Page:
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She Votes. She Leads. New Poll: What Mattered to Women in the 2018 Midterms

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A new post-election poll confirms many women voters strongly dislike President Trump and are troubled by his tone and use of offensive language, but they also say he wasn’t the only factor driving their votes this fall. 

President Trump has a steep hill to climb if he is to win over women voters in 2020. The poll shows 60 percent of women voters – including nearly two-thirds of Independent women – view the president unfavorably. Republican women too have lukewarm views toward him personally – with 37 percent who say they don’t like him but agree with him on issues and only 55 percent who say that they both agree with him on most issues and also find him likable.

The survey, commissioned by the Women & Politics Institute at American University’s School of Public Affairs and conducted by the Benenson Strategy Group (BSG), consisted of 1,200 online interviews with 2018 midterm voters – 799 of whom were women – and was taken between November 15-20, 2018.

Results suggest that President Trump was a major factor in how women cast their votes, but not the only one. Two-thirds of female voters said that Trump influenced their voting decision in November but when asked what mattered most to them when voting for Congress, two in three women (65%) said that the merits of the individual candidate was more important to them than simply electing someone to be a check on Trump. This number was even higher among Independent women (75%), who both parties will be heavily targeting in 2020. 

When looking at individual issues, Republican women cited immigration and the economy as their top two motivators, more important to them than showing support for President Trump. While among Democratic women, health care and opposition to President Trump were the most significant motivators.

“Though Trump looms large in women’s minds, if either party thinks it can run in 2020 on Trump and Trump alone, its candidates will have a hard time connecting beyond their bases – and even there, women have other priorities and values that they want addressed,” said BSG Senior Vice President Katie Connolly, who led the research. “The data suggests that women were making their voting decisions based as much on a candidate’s approach to pocket book issues – such as the costs of healthcare and prescription drugs – as on their views on Trump.”

President Trump’s rhetoric – particularly toward women – appears to be a major point of concern among women voters. More than three-quarters reported being troubled by either his tone or policies, and half are troubled by both. Even among Republican women, a little more than half (51%) are bothered by Trump’s tone, 48 percent of them are concerned about the way he speaks about women, and four in ten are concerned about his tone toward immigrants. Among white suburban women, a swing group that was key to numerous Democratic House victories this fall, 71 percent were concerned with how he speaks about women and 67 percent about immigrants.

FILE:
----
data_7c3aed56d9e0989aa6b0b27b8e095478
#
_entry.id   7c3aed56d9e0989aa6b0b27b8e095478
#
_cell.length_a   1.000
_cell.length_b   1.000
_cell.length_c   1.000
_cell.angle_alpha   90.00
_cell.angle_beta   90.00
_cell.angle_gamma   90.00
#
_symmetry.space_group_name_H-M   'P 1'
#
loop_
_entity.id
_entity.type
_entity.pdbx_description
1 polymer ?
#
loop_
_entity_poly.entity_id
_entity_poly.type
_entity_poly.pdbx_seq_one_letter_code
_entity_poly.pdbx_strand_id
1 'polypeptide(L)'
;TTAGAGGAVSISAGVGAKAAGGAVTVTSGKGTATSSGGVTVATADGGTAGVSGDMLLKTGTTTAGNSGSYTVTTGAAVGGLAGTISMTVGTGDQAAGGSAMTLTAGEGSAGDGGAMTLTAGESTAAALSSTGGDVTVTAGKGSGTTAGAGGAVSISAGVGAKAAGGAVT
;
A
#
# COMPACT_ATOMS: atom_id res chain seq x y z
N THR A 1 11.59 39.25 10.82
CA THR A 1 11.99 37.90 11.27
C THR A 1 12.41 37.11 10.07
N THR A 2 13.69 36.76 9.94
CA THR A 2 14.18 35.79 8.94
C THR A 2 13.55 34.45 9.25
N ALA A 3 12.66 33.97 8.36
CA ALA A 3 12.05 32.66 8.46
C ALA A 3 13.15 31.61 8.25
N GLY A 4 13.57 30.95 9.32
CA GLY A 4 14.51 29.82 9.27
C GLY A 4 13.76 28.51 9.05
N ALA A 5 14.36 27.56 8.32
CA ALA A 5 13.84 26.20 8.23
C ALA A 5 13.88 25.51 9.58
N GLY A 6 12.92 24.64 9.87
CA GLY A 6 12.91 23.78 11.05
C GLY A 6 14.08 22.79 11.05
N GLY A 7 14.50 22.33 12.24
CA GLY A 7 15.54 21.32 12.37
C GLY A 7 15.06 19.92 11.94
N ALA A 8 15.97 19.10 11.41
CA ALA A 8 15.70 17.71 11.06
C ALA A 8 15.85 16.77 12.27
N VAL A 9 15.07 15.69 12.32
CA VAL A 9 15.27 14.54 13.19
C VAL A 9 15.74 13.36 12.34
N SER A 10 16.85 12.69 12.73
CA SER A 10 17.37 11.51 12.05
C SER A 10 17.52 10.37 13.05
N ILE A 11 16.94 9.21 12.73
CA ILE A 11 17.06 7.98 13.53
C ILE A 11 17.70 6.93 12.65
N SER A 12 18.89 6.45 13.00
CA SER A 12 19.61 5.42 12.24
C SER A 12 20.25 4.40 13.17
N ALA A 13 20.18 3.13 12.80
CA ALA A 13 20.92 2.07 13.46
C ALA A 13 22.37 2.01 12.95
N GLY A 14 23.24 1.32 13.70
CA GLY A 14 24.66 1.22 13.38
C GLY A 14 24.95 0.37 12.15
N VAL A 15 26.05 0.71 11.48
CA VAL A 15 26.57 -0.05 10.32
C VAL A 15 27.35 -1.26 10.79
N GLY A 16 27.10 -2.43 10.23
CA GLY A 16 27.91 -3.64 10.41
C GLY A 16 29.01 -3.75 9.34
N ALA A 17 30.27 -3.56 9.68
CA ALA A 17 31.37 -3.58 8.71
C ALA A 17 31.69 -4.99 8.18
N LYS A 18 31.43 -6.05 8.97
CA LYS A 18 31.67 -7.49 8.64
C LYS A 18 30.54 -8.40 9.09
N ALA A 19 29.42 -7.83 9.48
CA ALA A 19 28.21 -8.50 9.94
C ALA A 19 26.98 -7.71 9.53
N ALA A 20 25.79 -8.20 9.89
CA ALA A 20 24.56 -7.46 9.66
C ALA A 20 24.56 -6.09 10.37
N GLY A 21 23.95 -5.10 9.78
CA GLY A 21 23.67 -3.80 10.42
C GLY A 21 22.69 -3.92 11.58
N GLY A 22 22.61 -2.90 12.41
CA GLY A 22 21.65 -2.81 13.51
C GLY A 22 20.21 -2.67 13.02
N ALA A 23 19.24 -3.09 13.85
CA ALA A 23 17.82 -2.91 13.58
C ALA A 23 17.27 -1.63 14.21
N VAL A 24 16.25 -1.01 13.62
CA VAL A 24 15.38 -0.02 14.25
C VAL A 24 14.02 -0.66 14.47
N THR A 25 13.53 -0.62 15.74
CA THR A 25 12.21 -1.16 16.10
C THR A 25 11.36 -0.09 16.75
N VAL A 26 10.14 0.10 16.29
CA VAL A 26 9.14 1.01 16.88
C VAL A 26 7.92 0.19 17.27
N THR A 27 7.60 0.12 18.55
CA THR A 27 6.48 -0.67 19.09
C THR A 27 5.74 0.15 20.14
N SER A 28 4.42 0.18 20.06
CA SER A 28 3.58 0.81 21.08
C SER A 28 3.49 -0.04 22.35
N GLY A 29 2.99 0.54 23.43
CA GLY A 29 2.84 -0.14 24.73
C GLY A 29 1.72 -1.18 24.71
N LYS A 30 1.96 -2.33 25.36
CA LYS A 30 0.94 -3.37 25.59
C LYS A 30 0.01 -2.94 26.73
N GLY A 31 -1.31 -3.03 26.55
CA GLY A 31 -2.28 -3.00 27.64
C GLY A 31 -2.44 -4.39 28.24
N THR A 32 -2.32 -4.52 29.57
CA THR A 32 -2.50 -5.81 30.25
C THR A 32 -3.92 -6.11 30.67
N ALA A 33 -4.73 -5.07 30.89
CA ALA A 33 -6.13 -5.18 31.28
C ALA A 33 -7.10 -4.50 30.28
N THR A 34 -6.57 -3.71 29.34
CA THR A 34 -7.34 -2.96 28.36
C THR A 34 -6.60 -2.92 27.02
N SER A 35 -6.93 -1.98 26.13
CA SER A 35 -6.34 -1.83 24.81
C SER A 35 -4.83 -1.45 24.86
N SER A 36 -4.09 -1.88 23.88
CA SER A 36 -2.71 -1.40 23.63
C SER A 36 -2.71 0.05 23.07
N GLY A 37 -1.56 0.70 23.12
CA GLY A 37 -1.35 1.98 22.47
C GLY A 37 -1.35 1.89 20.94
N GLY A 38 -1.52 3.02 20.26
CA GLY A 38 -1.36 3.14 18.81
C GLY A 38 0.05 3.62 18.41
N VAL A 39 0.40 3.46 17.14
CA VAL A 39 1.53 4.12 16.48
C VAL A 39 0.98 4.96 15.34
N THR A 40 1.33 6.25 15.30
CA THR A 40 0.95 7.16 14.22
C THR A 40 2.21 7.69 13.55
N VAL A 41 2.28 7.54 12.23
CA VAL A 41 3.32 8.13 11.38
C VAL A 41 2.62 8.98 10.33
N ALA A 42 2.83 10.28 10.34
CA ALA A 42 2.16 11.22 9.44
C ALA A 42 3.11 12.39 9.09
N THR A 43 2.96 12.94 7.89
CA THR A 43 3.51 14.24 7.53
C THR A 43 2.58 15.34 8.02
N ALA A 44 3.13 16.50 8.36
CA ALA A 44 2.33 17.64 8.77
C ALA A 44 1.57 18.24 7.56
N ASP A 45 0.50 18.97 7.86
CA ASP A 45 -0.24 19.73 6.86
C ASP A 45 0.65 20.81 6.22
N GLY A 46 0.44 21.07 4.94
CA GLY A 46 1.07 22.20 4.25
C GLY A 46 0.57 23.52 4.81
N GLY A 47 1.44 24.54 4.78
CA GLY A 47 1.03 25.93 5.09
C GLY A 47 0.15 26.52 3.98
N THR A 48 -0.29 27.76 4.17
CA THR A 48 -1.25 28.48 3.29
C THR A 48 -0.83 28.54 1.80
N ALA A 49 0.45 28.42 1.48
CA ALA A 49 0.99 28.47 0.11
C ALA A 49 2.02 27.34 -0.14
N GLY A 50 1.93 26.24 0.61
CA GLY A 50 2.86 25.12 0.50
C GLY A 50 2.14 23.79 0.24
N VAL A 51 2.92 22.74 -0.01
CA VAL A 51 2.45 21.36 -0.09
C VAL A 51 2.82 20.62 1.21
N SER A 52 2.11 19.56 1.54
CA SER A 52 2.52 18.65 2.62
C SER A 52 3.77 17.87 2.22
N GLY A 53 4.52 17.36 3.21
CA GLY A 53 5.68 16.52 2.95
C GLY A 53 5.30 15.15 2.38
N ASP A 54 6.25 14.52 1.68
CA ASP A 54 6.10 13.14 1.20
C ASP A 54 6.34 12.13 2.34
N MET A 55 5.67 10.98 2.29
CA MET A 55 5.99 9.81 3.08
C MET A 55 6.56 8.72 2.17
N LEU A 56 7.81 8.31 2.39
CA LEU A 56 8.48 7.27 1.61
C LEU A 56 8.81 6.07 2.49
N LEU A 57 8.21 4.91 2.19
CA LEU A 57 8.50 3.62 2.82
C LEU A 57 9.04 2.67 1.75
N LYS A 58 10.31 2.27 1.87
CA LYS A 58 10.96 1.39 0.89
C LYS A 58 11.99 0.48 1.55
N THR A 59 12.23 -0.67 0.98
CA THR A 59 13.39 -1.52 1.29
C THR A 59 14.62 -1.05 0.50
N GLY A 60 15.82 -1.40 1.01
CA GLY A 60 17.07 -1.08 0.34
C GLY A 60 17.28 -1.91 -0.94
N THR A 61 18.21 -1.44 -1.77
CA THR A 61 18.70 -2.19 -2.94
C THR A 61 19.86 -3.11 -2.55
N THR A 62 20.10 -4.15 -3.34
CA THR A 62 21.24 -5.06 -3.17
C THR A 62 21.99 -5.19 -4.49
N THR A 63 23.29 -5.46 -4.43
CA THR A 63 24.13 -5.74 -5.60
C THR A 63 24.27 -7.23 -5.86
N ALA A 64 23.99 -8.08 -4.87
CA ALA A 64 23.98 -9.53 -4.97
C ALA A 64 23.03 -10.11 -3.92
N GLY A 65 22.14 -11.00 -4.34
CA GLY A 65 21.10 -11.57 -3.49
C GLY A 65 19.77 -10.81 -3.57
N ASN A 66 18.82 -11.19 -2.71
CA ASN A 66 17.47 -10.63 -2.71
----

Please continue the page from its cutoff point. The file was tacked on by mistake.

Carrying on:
The poll also revealed some red flags for a male-dominated Congress. Female voters overwhelmingly believe that women, more than their male counterparts, possess the leadership qualities that Washington sorely needs. This includes key qualities such as “getting things done,” “solving problems,” “building a better future,” and “fighting for ordinary Americans.”

“The newly elected women from across the country have a real opportunity to use their collaborative, problem-solving leadership skills to make a difference and break through Washington’s gridlock,” said Betsy Fischer Martin, the Executive Director of the Women & Politics Institute, who commissioned the study. "It’s important that they know their female constituents will be supportive of their efforts at bipartisanship."

Solid majorities of women are optimistic about the record number of women elected to office: 72 percent of women voters find the increase in female representation “exciting” and 66 percent says it’s a “good thing.” Looking ahead to the next Congress, they anticipate that women politicians will make more progress than their male counterparts on the issues they care about most, such as health care, prescription drug costs, protecting Social Security and Medicare, and promoting civility in our politics.

In addition, women view the success of these female political leaders through a personal lens: 85 percent agree with the notion that, when women succeed, it opens doors for other women.

The full report on the 2018 post-election poll can be accessed here.